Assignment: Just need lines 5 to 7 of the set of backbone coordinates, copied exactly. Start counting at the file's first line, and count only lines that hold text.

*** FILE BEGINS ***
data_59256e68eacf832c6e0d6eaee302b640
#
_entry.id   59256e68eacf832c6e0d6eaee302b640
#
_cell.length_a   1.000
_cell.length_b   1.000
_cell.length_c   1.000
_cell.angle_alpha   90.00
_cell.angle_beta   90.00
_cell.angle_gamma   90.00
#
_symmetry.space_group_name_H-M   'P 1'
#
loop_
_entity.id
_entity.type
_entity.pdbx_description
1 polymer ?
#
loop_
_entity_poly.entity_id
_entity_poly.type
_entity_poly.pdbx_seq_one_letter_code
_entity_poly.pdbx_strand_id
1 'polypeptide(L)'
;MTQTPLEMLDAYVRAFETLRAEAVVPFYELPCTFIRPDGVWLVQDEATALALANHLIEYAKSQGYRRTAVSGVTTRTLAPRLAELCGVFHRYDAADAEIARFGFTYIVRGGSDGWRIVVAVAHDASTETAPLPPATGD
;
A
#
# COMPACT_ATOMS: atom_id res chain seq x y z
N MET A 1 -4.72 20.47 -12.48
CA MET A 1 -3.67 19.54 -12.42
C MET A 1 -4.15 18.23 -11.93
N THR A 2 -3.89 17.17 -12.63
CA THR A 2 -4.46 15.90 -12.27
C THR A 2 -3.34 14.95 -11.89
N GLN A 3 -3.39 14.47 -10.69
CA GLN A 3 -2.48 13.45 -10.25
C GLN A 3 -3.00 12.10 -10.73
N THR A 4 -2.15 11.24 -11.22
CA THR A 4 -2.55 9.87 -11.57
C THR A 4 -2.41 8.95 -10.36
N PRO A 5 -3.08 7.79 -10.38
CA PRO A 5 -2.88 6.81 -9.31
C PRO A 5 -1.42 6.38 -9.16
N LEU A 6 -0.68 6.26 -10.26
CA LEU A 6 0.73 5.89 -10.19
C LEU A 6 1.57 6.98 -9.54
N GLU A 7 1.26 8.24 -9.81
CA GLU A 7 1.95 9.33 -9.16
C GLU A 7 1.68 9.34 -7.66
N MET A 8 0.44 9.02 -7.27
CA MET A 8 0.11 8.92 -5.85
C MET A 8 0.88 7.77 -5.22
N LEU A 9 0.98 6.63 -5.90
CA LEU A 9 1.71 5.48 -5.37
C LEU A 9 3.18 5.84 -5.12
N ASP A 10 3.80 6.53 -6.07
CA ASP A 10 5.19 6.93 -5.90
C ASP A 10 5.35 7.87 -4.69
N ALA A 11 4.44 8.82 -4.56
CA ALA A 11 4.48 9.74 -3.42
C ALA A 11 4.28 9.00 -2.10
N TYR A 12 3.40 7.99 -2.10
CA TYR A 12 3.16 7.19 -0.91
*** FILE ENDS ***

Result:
_cell.length_a   1.000
_cell.length_b   1.000
_cell.length_c   1.000